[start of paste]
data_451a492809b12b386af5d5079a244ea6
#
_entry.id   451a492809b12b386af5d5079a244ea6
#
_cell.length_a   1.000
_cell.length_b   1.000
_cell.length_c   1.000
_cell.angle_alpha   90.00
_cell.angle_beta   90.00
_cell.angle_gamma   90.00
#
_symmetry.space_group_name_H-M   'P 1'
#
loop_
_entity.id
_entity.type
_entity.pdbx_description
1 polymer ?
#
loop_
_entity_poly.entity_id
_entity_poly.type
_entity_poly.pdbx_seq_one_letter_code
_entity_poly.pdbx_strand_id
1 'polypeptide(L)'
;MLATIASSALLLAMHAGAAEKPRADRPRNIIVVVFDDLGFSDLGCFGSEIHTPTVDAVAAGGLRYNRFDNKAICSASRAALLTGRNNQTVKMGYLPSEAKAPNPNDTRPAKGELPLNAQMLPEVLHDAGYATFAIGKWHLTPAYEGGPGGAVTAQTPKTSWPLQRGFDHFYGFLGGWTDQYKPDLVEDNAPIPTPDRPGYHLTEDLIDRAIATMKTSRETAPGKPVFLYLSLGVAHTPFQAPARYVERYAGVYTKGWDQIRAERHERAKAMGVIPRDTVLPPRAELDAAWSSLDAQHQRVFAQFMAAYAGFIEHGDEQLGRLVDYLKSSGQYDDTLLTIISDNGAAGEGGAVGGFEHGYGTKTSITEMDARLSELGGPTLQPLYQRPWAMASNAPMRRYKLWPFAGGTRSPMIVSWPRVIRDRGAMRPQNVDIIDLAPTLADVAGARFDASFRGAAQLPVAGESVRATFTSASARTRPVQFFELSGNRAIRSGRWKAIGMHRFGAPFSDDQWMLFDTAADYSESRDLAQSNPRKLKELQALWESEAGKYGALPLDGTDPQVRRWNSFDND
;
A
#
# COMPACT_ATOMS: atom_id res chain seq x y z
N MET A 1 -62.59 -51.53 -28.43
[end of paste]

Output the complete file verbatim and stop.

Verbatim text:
data_451a492809b12b386af5d5079a244ea6
#
_entry.id   451a492809b12b386af5d5079a244ea6
#
_cell.length_a   1.000
_cell.length_b   1.000
_cell.length_c   1.000
_cell.angle_alpha   90.00
_cell.angle_beta   90.00
_cell.angle_gamma   90.00
#
_symmetry.space_group_name_H-M   'P 1'
#
loop_
_entity.id
_entity.type
_entity.pdbx_description
1 polymer ?
#
loop_
_entity_poly.entity_id
_entity_poly.type
_entity_poly.pdbx_seq_one_letter_code
_entity_poly.pdbx_strand_id
1 'polypeptide(L)'
;MLATIASSALLLAMHAGAAEKPRADRPRNIIVVVFDDLGFSDLGCFGSEIHTPTVDAVAAGGLRYNRFDNKAICSASRAALLTGRNNQTVKMGYLPSEAKAPNPNDTRPAKGELPLNAQMLPEVLHDAGYATFAIGKWHLTPAYEGGPGGAVTAQTPKTSWPLQRGFDHFYGFLGGWTDQYKPDLVEDNAPIPTPDRPGYHLTEDLIDRAIATMKTSRETAPGKPVFLYLSLGVAHTPFQAPARYVERYAGVYTKGWDQIRAERHERAKAMGVIPRDTVLPPRAELDAAWSSLDAQHQRVFAQFMAAYAGFIEHGDEQLGRLVDYLKSSGQYDDTLLTIISDNGAAGEGGAVGGFEHGYGTKTSITEMDARLSELGGPTLQPLYQRPWAMASNAPMRRYKLWPFAGGTRSPMIVSWPRVIRDRGAMRPQNVDIIDLAPTLADVAGARFDASFRGAAQLPVAGESVRATFTSASARTRPVQFFELSGNRAIRSGRWKAIGMHRFGAPFSDDQWMLFDTAADYSESRDLAQSNPRKLKELQALWESEAGKYGALPLDGTDPQVRRWNSFDND
;
A
#
# COMPACT_ATOMS: atom_id res chain seq x y z
N MET A 1 -62.59 -51.53 -28.43